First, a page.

Did Jesus Exist?: The Historical Argument for Jesus of Nazareth

Forged: Writing in the Name of God–Why the Bible’s Authors Are Not Who We Think They Are

God’s Problem: How the Bible Fails to Answer Our Most Important Question — Why We Suffer

About Bruce Gerencser

Bruce Gerencser, 61, lives in rural Northwest Ohio with his wife of 40 years. He and his wife have six grown children and twelve grandchildren. Bruce pastored Evangelical churches for twenty-five years in Ohio, Texas, and Michigan. Bruce left the ministry in 2005, and in 2008 he left Christianity. Bruce is now a humanist and an atheist. For more information about Bruce, please read the About page.

Bruce is a local photography business owner, operating Defiance County Photo out of his home. If you live in Northwest Ohio and would like to hire Bruce, please email him.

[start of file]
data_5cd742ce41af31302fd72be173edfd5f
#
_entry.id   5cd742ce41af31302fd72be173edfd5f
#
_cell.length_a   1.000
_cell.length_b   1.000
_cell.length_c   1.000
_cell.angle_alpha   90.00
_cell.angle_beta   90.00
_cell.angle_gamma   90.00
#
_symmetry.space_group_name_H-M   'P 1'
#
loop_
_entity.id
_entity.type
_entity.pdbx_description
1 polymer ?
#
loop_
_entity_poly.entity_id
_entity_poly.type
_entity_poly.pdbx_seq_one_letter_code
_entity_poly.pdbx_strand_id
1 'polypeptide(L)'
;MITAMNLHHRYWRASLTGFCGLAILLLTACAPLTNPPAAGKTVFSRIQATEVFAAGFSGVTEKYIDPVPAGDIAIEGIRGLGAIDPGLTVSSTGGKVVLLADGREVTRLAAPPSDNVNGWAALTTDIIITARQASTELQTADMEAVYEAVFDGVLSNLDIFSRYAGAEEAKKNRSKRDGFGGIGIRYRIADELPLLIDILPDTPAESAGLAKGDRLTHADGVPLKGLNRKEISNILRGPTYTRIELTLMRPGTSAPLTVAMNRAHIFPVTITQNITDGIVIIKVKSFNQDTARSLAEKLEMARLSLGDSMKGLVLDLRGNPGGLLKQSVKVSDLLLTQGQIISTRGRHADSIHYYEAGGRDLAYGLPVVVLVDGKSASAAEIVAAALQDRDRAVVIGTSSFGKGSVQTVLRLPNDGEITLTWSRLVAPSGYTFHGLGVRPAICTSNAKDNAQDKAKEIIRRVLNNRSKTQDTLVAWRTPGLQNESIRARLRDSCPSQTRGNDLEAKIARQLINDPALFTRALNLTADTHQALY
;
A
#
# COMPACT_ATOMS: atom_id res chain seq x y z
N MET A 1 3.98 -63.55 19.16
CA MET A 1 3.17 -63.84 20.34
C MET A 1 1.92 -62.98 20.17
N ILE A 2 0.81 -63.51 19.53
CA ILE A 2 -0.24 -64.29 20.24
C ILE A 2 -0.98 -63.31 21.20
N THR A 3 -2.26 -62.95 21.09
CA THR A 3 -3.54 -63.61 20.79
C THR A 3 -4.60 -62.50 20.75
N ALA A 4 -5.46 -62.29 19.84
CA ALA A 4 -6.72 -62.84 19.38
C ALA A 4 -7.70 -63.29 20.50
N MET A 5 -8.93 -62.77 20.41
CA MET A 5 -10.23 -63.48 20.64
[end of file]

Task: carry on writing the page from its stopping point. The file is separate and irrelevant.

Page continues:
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8 Comments

  1. ObstacleChick

    Well said, Bruce. Like your reader, I struggled with those last fears for many years, so much that I was paralyzed with terror of hell for 7-8 years. I had read several books giving a variety of reasons why God probably doesn’t exist, how archaeology, science and history do not support the inerrancy claims of the bible, and how scholarship doesn’t support the inerrancy claims of the bible. I had a “sit down” with myself and asked myself, do you LOVE the God of the Bible or do you FEAR him? When the honest answer was FEAR, I was able to accept the honest answers that the evidence showed- that I had been indoctrinated during the formative years of childhood using fear of hell and being taught not to trust my own senses or intellect in order to deter pursuit of doubts and knowledge. Once I understood I had been skillfully and thoroughly manipulated (albeit by some well-intentioned folks), I was able to rationally recognize the fear and teachings for what they were and walk away. While I concede there may be a small chance a God or gods of some sort exist, I believe the probability doesn’t support their existence and even less does probability support the existence of the specific God that fundamentalist evangelicals describe.